At 0540 UTC on November 25, Yuri passed 85 km (55 mi) north of Pohnpei with winds of 140 km/h (85 mph). During this time, the typhoon began a phase of unimpeded and steady intensification, contrary to most intense typhoons which typically strengthen dramatically in short bursts. Concurrently, Yuri expanded in size, reaching a maximum diameter of 600 km (370 mi) at one point. At 0000 UTC on November 27, the JMA assessed the storm to have reached its peak intensity with maximum sustained winds of 220 km/h (140 mph) and a minimum barometric pressure of 895 mbar (hPa; 26.43 inHg). The JTWC analyzed winds at this time to have been equivalent to a Category 5 on the Saffir–Simpson hurricane wind scale—the highest classification possible.
Rounding the western periphery of a subtropical ridge, Yuri began to take a more northerly course, bringing it to within 100 km (60 mi) of Guam on November 27 as a strong typhoon. After passing south of the island, the typhoon weakened but continued to grow in size, reaching an estimated 900 km (560 mi) in diameter upon clearing the Northern Mariana Islands. After recurving towards the northeast, Yuri weakened below typhoon status early on December 1 shortly before transitioning into an extratropical cyclone; these remnants continued to track northward before they were last noted on December 3.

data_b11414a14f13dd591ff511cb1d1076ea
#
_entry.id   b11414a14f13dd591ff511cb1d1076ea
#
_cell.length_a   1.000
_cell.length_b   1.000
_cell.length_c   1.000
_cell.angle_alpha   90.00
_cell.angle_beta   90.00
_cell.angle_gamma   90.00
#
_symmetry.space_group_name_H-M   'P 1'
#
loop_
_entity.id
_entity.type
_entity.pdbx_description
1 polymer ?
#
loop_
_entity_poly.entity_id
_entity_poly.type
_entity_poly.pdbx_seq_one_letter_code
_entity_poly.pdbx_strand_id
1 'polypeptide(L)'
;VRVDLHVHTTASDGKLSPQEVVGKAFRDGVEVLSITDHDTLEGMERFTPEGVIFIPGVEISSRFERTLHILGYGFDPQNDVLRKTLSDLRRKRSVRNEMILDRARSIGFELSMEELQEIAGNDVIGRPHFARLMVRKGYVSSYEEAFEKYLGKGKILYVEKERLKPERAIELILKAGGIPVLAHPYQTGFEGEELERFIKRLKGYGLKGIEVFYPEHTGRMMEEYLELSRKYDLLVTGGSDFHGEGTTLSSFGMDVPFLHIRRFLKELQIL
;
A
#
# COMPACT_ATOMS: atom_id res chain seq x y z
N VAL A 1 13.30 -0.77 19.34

On the United States territory of Guam, the large yet particularly dangerous and destructive tropical cyclone passed this western Pacific island on November 27. The storm brought wind gusts of up to 115 mph to the territory. The storm caused 2,500 people into shelters. The storm also produced high waves as tall as a two-story building to the Guam shoreline. The storm also managed to dump 4 inches of rain on the Territory. As civil defense and other workers tried to recover from the 24-foot waves and 115 mph winds of Typhoon Yuri, about three-quarters of Guam remained without electricity on November 28. But Guam was spared the full brunt of Yuri. It missed the island by 50 miles. No deaths were reported from the storm.
Nearly all of Guam (ninety percent of the 133,000 residents) remained without water and electricity on November 29, nearly two days after the powerful tropical cyclone passed Guam. 2,500 of the residents that took shelters were crammed into 12 school shelters on November 28.
Overall, the storm caused 33 million dollars (1991 USD) in the area.
- "Typhoons of 1991" (PDF). Hong Kong Royal Observatory. 1991. Retrieved December 28, 2011.
- Joint Typhoon Warning Center.“Super Typhoon Yuri” Retrieved on 2007-05-18.
- Rudolph, Dieter K.; Guard, Charles P. (1991). "1991 Annual Tropical Cyclone Report" (PDF). Guam, Mariana Islands: Joint Typhoon Warning Center. pp. 140–45. Retrieved 27 July 2014.
- "JMA Best Track Data (1990–99)" (TXT). Tokyo, Japan: Japan Meteorological Agency. January 4, 1992. Retrieved 30 July 2014.
- "BREAKINGNEWS:TYPHOON YURI PASSES GUAM". The Eugene-Register Guard. 1991.
- "Guam still recovering from Yuri". The Rock Mountain News. 1991. Retrieved 2011-12-28.
- "Typhoon Yuri passes Guam". Deseret News. November 28, 1991. Retrieved December 28, 2011.
- YURI PASSES GUAM The Daily News. November 1991. Retrieved 11-12-28.